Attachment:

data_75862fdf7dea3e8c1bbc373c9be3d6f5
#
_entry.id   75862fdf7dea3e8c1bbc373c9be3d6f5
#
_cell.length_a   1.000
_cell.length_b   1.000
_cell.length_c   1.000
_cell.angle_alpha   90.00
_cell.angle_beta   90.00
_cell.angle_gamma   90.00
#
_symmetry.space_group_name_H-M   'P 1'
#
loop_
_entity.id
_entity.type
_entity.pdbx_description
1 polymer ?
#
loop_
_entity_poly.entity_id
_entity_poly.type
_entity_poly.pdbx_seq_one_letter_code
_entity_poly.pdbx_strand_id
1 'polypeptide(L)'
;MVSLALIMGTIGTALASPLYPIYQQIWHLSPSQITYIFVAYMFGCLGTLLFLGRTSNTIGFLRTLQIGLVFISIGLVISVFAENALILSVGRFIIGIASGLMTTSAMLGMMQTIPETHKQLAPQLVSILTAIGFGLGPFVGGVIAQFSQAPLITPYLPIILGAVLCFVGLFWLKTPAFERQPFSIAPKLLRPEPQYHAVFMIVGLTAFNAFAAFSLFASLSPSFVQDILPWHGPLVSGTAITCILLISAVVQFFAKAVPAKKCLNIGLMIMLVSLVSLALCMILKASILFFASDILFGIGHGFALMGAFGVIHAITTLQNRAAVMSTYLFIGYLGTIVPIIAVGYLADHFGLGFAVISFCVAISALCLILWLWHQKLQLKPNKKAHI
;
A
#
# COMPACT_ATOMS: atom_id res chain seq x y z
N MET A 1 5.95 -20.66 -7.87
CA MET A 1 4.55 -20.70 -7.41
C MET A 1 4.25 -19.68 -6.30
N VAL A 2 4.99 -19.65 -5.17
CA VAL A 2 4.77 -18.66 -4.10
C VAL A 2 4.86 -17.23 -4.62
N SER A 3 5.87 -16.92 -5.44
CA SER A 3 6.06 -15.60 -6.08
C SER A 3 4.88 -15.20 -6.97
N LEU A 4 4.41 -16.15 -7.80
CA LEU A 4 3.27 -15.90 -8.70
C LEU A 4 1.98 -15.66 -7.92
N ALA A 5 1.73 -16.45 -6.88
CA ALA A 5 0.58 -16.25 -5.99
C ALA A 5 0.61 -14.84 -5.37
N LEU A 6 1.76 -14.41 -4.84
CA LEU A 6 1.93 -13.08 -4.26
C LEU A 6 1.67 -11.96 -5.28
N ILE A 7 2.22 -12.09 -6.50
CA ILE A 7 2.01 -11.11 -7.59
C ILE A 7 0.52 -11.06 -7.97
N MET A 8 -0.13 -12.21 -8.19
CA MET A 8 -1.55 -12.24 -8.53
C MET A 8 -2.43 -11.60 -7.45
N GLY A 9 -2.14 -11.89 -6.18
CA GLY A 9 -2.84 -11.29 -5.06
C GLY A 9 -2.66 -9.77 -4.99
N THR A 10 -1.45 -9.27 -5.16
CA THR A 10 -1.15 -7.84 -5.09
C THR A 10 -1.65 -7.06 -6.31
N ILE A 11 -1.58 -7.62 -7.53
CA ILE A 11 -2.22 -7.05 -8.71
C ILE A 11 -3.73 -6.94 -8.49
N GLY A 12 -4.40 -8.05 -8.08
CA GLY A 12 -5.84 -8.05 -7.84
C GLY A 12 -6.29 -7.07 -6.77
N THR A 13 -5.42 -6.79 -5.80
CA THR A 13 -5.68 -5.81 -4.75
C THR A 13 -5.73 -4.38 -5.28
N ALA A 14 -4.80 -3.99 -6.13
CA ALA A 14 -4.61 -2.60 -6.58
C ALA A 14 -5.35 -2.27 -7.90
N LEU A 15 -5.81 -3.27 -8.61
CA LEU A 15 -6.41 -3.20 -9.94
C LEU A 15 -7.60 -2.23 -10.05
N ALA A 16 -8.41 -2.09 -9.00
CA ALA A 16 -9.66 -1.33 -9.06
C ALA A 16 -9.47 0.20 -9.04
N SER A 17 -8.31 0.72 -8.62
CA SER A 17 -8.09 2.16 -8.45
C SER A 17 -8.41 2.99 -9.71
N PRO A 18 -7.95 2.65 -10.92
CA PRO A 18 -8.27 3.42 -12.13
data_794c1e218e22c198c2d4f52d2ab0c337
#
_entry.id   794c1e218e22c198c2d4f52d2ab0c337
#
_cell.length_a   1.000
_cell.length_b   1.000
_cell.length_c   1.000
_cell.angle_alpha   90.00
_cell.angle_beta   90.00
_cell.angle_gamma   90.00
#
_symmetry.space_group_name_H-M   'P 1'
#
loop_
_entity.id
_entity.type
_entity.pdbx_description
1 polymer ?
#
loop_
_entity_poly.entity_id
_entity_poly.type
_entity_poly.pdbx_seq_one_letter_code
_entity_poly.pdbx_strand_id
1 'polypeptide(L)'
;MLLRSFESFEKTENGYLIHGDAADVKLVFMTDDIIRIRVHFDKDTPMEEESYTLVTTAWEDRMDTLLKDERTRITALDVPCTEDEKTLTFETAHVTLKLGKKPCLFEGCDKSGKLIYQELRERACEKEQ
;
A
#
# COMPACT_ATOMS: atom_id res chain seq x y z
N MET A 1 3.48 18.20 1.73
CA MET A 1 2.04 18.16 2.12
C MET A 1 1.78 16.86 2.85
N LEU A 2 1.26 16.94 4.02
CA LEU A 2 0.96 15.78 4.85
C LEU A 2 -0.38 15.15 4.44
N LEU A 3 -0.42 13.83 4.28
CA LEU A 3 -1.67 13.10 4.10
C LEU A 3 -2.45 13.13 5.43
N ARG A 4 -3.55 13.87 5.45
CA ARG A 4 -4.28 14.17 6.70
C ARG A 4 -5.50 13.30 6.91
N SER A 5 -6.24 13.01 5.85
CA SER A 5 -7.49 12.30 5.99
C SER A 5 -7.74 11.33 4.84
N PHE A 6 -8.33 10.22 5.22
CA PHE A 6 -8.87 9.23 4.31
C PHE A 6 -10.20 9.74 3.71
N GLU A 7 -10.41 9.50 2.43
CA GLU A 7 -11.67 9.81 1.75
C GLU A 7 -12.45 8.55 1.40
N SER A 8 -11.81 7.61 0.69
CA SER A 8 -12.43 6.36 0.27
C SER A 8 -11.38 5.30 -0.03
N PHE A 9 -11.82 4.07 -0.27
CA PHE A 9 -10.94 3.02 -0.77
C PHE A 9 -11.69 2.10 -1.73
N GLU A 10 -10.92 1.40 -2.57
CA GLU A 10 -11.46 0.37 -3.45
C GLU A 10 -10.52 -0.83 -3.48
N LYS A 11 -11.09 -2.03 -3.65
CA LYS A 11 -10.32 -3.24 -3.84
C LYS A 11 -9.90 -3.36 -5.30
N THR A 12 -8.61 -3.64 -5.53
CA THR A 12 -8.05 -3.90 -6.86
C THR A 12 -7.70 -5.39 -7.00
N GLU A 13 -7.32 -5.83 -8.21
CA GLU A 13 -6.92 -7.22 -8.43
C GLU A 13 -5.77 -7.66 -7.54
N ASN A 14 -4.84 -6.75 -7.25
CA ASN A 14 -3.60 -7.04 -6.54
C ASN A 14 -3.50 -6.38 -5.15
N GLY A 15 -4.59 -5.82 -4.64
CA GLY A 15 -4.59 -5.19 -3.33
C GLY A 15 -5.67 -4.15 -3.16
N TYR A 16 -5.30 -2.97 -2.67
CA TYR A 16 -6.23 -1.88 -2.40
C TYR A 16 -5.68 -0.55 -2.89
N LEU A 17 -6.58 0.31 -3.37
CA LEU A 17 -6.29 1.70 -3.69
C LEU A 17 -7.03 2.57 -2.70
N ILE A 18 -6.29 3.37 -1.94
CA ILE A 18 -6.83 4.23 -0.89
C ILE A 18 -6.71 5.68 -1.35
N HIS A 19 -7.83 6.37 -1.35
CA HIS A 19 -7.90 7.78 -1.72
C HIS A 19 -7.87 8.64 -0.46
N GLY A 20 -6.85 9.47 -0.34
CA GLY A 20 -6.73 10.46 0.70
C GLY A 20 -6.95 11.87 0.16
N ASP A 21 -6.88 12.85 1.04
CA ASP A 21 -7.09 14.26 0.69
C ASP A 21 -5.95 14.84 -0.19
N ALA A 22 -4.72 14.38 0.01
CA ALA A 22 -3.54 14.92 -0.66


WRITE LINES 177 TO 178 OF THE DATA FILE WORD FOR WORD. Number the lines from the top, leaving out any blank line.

N ALA A 22 -4.72 14.38 0.01
CA ALA A 22 -3.54 14.92 -0.66